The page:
We recently increased our forecast for crude oil prices for 2012; West Texas Intermediate oil will average $100 this year, and will trade in a range of $70-$125. Looking into 2013, estimates for WTI will average $100 per barrel and will trade in a similar range. Our increases are based on forecasts for a stronger economy; supply growth in the U.S. (largely in unconventional shale plays); and concerns that if oil prices get too high, demand could fall. The current situation in Iran and the potential for nuclear weapons is the unpredictable wildcard. About 20% of the world's oil passes through the Strait of Hormuz, including crude oil produced in Saudi Arabia, Iran, and Kuwait. This water way is critical to the world economy. If Iran is successful in closing the Strait of Hormuz, world oil prices would be impacted, which translates to how much you pay for groceries, gas and electronics - all of which use oil in some way, whether it's part of the manufacturing or shipping process. If the consumer represents 70% of the GDP, their ability to spend could be approaching some unexpected barriers. Higher costs and little to no increase in wages is not the ideal recipe for sustaining an already weak recovery.
At approximately 30 miles wide, is it possible that Iran can actually close such an enormous opening? I doubt it, but looking at the Iranian Navy activity in and around the Strait, it is likely preparing to attack oil tankers with missiles and torpedoes from submarines. It doesn't have a realistic shot at closing the critical passage, but attacking shipments of crude will spike oil prices and gasoline prices will soon follow. The threat alone of closing the Strait of Hormuz has moved the per barrel price by more than 9% in recent weeks.
Continuing our discussion on commodities, our outlook is also bullish for gold, which averaged $1580 per ounce in 2011. Our forecast for 2012, based on expectations for a weak dollar, is $1800. From an asset allocation standpoint, we recommend that commodities account for 10% of assets. More aggressive traders might consider a much larger allocation and those who have the stomach for hard risk can dive in head first for the next 6 to 8 months.
The bottom line? Although stocks continue to show signs of shaking off recent consolidation, the age of this rally coupled with technical indicators tell us we've had a good run but the downside risk is growing higher than upside potential. Disappointing global economic data rattled investors yesterday and stocks finished modestly lower. Our MACD histogram has moved to negative territory and RSI is producing lower lows and lower highs. Our Stochastic Oscillator has been in overbought territory since the beginning of this year. The percentage of stocks trading above their 200-day moving average is now above 70%. If you think that sounds high, we saw readings above 80% last March, and April. This risk-on play is clearly leading the market and could be the base building for a break-out to new highs. Should this series deteriorate, we could be setting up for a repeat of late last summer's collapse. While no one knows how long this rally may last, now may not be the best time to bet the farm due to manifold challenges around the globe. We remain invested but not without excess cash to take advantage of a pullback or consolidation. Our most recent tactical shift called for 10% additional cash, bringing our total cash position to 30%.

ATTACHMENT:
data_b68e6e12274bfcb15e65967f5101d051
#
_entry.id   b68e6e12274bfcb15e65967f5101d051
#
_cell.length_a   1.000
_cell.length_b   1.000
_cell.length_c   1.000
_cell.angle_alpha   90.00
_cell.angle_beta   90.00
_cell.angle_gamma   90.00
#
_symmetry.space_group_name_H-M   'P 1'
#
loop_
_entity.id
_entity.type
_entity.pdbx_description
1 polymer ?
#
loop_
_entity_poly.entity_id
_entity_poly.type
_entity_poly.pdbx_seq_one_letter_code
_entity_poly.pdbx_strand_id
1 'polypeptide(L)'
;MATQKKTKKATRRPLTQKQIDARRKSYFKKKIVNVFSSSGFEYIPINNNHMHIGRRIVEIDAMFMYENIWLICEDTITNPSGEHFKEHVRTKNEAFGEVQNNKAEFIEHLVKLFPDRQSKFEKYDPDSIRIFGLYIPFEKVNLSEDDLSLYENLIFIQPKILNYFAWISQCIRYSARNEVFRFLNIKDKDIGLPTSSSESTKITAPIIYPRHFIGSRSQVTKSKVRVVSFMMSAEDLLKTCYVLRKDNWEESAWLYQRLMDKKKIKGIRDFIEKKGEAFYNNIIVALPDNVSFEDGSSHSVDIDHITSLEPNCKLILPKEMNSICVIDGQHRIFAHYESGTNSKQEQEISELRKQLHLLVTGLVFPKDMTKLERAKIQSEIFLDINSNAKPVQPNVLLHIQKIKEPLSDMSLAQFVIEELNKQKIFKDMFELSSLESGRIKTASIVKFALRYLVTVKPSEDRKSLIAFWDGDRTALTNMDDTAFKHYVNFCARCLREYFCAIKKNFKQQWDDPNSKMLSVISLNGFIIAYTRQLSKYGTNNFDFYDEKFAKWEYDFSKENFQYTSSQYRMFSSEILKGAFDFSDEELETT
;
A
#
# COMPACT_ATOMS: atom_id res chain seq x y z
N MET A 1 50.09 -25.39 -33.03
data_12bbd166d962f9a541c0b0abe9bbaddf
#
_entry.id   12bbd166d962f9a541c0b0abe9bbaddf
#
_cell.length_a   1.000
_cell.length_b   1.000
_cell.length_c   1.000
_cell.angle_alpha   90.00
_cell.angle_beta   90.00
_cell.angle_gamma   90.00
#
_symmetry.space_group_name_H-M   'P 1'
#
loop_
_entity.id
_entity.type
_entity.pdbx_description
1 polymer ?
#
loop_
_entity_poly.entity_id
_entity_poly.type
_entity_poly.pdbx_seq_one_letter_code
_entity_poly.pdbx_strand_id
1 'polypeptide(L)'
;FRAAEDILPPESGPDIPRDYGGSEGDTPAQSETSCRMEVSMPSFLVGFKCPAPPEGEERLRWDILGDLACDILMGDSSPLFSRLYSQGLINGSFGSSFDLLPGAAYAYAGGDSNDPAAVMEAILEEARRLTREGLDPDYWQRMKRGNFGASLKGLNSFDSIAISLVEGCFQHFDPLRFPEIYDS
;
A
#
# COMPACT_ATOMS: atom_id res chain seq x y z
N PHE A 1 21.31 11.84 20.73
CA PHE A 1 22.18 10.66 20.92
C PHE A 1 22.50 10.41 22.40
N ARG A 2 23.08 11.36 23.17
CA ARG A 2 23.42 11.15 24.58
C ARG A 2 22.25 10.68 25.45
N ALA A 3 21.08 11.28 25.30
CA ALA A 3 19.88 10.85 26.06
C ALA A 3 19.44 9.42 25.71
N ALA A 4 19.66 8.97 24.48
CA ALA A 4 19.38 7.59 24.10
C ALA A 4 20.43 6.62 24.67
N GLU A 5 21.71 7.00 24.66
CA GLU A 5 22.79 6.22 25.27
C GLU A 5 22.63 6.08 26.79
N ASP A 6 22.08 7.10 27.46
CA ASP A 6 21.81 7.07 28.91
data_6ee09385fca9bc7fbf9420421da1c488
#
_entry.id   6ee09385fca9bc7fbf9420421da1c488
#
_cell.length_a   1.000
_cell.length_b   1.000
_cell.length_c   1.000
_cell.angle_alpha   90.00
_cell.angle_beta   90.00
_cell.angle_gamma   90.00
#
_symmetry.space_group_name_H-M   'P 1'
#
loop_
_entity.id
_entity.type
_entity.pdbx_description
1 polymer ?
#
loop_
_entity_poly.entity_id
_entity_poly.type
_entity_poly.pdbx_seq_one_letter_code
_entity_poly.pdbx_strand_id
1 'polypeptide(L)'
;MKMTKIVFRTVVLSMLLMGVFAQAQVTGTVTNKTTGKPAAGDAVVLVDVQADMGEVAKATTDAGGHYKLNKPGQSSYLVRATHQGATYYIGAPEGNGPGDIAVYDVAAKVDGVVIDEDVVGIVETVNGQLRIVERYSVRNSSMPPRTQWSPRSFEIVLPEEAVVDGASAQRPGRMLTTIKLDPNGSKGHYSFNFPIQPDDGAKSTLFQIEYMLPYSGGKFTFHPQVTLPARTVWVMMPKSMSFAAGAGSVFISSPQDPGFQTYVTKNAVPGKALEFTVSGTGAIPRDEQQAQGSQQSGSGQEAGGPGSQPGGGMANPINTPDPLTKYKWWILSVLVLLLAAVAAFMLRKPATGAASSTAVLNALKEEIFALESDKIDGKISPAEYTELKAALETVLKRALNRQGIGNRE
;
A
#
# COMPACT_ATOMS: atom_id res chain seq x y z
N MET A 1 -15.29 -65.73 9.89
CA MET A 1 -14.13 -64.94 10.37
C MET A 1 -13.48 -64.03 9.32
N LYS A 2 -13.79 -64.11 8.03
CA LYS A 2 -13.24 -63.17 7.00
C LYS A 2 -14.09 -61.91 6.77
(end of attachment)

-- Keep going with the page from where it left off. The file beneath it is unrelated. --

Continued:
Disclosure: I have no positions in any stocks mentioned, and no plans to initiate any positions within the next 72 hours.
Disclaimer: This information does not constitute a recommendation of any kind. All information contained herein is for informational purposes only and does not constitute a solicitation or offer to sell securities or investment advisory services.